That’s when I realized the 12-week rule wasn’t really for me. It felt like a secret designed to protect other people. When I got pregnant again a few months later, we told a larger circle more quickly.
With my current pregnancy, we announced publicly very early. This got some odd reactions of its own. People crossing their fingers when they heard I was 7 weeks, and even some “oh you’re barely pregnant” comments. But it felt right. Good or bad, I didn’t want to hide.
I think the problem with the 12-week rule comes from two places.
First, too many people treat family planning like the weather and act as though its a normal thing to use as small talk. Personally, if we aren’t close enough for me to have already chosen to share with you, you probably shouldn’t be asking me about when I’m going to ditch the contraceptives or start trying to conceive. Its deeply personal.
You never know what someone else is experiencing. Maybe I am already trying to conceive, or I’m suffering a loss, or have no intentions of having children at all. Its deeply personal and I don’t understand why acquaintances feel so comfortable asking.
This pregnancy, my husband and I decided to take control back and embrace our excitement, even in the face of others’ discomfort. When folks would ask “when is number 2 coming along?” we would without missing a beat, flatly answer “July”. It’s amazing how many people felt comfortable enough to ask but then embarrassed that they had “made us spill the beans”.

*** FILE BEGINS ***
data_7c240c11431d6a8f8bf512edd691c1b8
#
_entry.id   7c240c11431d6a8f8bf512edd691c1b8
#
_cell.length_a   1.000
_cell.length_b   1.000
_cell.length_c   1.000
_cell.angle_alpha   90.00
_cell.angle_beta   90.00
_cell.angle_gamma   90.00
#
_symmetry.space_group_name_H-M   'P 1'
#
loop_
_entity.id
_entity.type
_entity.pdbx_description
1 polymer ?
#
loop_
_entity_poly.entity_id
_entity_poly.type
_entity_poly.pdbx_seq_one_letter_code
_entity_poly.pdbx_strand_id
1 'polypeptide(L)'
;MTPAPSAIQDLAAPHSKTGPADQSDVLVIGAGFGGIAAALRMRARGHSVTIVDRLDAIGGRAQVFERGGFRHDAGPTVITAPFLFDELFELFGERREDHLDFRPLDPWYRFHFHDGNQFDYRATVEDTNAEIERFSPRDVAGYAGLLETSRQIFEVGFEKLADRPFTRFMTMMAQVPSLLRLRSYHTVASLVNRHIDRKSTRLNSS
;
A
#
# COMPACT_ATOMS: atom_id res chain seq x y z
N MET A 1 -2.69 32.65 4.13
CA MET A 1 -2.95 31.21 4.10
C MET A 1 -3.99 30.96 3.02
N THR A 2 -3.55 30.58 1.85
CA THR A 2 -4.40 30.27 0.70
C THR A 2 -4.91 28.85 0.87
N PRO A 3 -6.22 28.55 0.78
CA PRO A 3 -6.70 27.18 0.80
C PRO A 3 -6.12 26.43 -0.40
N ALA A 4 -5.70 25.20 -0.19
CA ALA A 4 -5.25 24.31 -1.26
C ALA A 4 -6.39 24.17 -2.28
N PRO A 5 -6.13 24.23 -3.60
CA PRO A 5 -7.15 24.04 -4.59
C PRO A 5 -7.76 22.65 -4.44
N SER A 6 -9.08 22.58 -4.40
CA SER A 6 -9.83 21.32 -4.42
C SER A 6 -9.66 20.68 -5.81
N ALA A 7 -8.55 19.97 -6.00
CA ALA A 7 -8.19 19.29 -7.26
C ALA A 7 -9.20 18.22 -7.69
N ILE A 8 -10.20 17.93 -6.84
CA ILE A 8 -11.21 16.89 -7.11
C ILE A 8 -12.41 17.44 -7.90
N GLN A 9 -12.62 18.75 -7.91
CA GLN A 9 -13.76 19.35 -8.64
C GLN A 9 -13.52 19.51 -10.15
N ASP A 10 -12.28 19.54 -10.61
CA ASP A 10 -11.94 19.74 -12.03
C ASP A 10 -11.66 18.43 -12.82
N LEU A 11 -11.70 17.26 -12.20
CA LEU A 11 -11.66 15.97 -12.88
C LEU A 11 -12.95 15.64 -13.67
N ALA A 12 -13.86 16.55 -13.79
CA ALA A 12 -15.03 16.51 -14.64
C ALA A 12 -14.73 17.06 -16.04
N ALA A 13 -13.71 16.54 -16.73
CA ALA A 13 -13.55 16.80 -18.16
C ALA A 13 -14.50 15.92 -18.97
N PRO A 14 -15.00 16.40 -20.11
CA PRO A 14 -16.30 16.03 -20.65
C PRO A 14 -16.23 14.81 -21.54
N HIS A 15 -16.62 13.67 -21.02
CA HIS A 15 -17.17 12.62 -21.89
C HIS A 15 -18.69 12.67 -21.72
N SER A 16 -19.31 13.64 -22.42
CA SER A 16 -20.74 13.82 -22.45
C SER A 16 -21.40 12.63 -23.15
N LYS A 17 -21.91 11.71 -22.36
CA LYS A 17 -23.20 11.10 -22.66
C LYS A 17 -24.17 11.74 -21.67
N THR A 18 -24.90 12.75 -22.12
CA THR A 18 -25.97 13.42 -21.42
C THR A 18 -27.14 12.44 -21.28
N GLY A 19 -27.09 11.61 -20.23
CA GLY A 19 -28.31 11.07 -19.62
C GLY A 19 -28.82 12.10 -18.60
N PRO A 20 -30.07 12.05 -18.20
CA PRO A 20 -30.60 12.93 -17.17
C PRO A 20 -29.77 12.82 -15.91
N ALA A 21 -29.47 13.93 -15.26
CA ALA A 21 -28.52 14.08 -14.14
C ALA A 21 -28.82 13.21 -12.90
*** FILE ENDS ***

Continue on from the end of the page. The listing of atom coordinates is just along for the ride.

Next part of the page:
Second, early pregnancy loss is incredibly common, but not often talked about. That’s why it was important to me to be vulnerable and normalize announcing early. The twelve-week rule is not for me, because I don’t want to hide my grief ever again. The concept that it should be private attached a feeling of shame to our loss that we didn’t deserve and I wouldn’t wish on anyone.
I felt very lonely going through our loss in secret. My hope is that in the future, women feel supported and connected on their journeys of trying to conceive. I think we can achieve this by being vulnerable, and I hope to inspire other women to share their experiences. It takes courage at first, but by normalizing these common challenges, I hope no woman has to feel alone when going through a loss.
Of course, when and how you announce your pregnancy depends on your own preferences on privacy and should be discussed with your co-parent.
When making your decision, you should consider not just when the risk of miscarriage decreases but also ask yourself these questions:
- If I do have a miscarriage, will it be easier for me to have support, or keep things private?
- Who are the most supportive people around me? Are there specific people I can share with for support?
- What is my job’s maternity leave policy? Do I feel safe telling my supervisor, in case I need time off during the difficult first trimester?
- How does my partner feel about when and how to tell people?
Every person is different, and that’s why I feel we need to ditch the 12-week rule and do what feels right for us as women and support each other along the way. Being vulnerable and sharing our stories can be tough, but if we have the courage to be authentic with each other, we can be leaders ensuring no woman struggles alone.